I have been very hesitant to post regarding our cross country move as it still feels very “other-worldly” we have not landed in our new home yet, currently interloping for the summer in Bangor, Maine.
Shall I digress? A bit, perhaps.
We decided after what feels like years of deliberation to move our small and lovely colony to Maine, the homeland for mom and a place of endless excitement.
So, we did it and it has all gone exactly according to our plan thus far and the kids seem completely on board, but there is a part of it that feels unfinished, I keep waiting for the other “shoe to drop”. My imagination has images of weeping and wailing children and complaining and thunderous appropriations on why oh why are we in Maine?
But what I see is this:
It is unfinished yes, we still have a few weeks to go before we move into our new home. For the last six weeks our entire life’s belongings have been sitting in a storage locker a few miles away, an infinite distance for all of us. Everybody wants some stability, some concrete reminder of our lives as we left them. A particular stuffed animal, Dad’s sushi, a backup for my computer, the list is varied and long in each our our minds.
I know we will get there and soon, and I truly wonder what it will be like to reflect back on this time, but for now I am truly thankful for how tightly knit we are as a family.
This past season of Little League this year I watched many times as Luke struck out and would walk away form the plate with a smile or a shrug.
He also hit plenty of singles, doubles, triples and home runs, but the strike outs were of specific interest, why?
Many of the kids have really strong reactions to striking out, throwing helmets and crying with the most anguished looks on their faces. I totally get it, but was always interested in Luke’s laissez-faire attitude.
After the last game I made a comment about one of his team mates and how frustrated and mad he was over a strike out.
“I feel like crying sometimes after striking out”
“But I decided it was better to go back to the dug out, take a deep breath and put myself back together again”
I told him I thought that was a good plan.
In a nutshell this may be the best part of what makes Luke such a confident person. He can cray all he wants, that is totally fine and supported by us, but what I love hearing was that he really thought about the feelings and found a way that works better for him, and in my opinion better for everyone.
This morning while making breakfast I pulled out a frozen 1 quart tub of yogurt. I mumbled to myself:
“Geez, that’s odd, what is going on with the fridge?”
Luke perked up and said, “what did you say?”
I explained that for a few weeks a lot of things in the fridge have been freezing inexplicably. I then went to the controls and noticed the fridge was set to 33 degrees, to which I further expressed my disbelief.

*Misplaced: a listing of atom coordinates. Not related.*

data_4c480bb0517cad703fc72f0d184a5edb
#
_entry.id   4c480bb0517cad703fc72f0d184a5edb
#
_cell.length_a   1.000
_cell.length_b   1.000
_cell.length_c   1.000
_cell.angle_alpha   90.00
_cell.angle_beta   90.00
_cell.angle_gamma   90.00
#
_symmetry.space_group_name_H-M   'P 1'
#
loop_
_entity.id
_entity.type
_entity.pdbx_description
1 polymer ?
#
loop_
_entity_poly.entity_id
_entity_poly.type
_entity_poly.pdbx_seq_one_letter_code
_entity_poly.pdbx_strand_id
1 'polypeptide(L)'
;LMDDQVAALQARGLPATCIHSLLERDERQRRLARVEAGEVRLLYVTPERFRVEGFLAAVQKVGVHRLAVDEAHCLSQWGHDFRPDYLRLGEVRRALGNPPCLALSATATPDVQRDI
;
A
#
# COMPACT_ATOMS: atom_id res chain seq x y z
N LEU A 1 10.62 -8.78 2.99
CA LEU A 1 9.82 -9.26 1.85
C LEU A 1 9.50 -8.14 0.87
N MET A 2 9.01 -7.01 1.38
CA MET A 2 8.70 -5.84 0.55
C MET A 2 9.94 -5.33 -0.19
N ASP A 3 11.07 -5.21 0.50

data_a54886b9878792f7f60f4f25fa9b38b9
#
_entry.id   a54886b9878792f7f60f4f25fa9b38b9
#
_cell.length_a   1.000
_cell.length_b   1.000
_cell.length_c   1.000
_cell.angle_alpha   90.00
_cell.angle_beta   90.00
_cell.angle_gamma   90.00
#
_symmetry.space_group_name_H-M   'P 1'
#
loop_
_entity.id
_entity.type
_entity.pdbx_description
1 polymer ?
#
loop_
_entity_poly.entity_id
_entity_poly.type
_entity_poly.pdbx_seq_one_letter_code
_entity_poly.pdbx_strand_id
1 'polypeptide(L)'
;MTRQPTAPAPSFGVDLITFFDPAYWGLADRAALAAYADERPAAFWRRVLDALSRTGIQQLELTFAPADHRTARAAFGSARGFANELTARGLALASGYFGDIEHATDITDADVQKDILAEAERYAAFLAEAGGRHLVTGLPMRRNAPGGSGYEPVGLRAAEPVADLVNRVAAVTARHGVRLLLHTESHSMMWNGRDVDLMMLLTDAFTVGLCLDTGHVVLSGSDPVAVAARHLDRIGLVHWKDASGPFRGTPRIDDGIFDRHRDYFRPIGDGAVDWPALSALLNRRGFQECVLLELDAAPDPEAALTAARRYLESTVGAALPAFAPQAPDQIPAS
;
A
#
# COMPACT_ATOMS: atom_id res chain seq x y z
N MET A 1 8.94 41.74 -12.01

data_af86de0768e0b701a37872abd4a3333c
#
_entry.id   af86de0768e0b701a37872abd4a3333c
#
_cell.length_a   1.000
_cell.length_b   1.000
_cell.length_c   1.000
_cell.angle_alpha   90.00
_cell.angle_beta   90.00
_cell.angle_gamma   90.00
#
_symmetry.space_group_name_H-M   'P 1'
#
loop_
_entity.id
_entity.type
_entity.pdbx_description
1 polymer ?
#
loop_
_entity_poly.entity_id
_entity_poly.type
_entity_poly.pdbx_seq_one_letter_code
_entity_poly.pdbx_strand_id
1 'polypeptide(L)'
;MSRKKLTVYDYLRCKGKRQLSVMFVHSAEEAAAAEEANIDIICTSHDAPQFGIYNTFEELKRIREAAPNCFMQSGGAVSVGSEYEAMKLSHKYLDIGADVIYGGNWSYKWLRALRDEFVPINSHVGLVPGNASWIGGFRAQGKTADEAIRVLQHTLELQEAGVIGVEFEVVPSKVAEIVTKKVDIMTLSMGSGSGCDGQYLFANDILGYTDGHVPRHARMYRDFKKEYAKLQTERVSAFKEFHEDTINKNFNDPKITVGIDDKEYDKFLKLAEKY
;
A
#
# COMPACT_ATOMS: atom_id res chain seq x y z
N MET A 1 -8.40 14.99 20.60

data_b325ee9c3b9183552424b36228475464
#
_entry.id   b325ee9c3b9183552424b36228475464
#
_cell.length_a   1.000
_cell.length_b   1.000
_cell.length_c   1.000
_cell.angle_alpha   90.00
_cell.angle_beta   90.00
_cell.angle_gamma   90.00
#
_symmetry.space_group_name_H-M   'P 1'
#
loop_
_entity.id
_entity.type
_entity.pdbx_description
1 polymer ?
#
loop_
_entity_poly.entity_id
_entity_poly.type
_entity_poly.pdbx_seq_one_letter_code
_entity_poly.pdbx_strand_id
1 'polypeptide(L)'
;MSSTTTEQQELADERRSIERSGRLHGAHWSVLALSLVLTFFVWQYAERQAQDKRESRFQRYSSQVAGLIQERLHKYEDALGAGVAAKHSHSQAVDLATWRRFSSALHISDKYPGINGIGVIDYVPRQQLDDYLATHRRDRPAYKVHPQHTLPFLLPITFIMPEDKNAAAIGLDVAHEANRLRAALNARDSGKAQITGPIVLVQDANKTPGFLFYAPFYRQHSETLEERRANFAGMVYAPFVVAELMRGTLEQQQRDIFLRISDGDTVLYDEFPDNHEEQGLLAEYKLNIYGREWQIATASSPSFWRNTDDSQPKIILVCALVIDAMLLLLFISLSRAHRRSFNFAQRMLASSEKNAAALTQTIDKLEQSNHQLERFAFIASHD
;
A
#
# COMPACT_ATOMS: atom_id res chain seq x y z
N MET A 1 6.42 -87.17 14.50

Luke: “Oh, I did that”
I told him next time if he could please let me know if he wants to change the temperature on the fridge, he said sure.
The bottom line is that I was secretly really happy that he had done it, it is just the kind of inquisitive nature that I cherish, frozen lemons, ketchup and yogurt be gone!
We didn’t try to make her be this way, I didn’t notice any moment where rainbows, unicorns, fairies or glitter was forced upon Lily in any way, yet there it is. She is a person who loves love. Loves rainbows and glitter and fairies and love.
There could be nothing more calming and gentle and fulfilling than to listen to Lily talk about love, rainbows, unicorns, and glittery things, it is perfection in life.
I hope that one day she will be in a position to share and endow other people with such a genuinely giving countenance.
We don’t have a tv, but we love things like World Series’, Super Bowls’ (which the kids call the brain damage sport) and of course the Olympics.
So I signed up for some streaming service in order to watch the 2018 games in Pyeongchang. Little did I know, or more realistically, I was completely fooling myself that the screen exposure would come at great cost.
This morning before school I heard no less then four comments made between Luke and Lily about Jack in the Box, Shaq, Big Macs and Oreos. The Oreos commercial was even played out after school eating real Oreos while both kids mimicked the commercial with incredible accuracy.
I watched too much tv as a child, there is no doubt. So much so that I memorized the tv listings between 3:30p when I got home and 7pm when I guess it was time to start getting ready for bed. I spent pretty much every afternoon glued to the “idiot box“. Did it rot my brain?, no, but other than a vast amount of useless trivia and a small amount of relatively useless pop culture memories, it certainly did not add anything good for my life except keep me company. The time spent mindlessly watching could have been put the much better use.
So I decided to “pause” the Olympics. I expected some push back from the kids, but instead a wonderful thing happened! The Olympics didn’t stop! The kids just kept on going with their own.
- 1. One man bobsled on the front lawn (which is totally flat) using our plastic snow sleds.
- 2. Curling in the hallway with brooms and marbles
- 3. Ice dancing in the living room, singles and doubles and I am so sorry to say that I was unable to capture any movies of this, because it was glorious, especially the part where Luke was picking up Lily and twirling her.
The games did continue another day and I decided to go a little overboard with the documentation, as is my style. Below is some “live” coverage.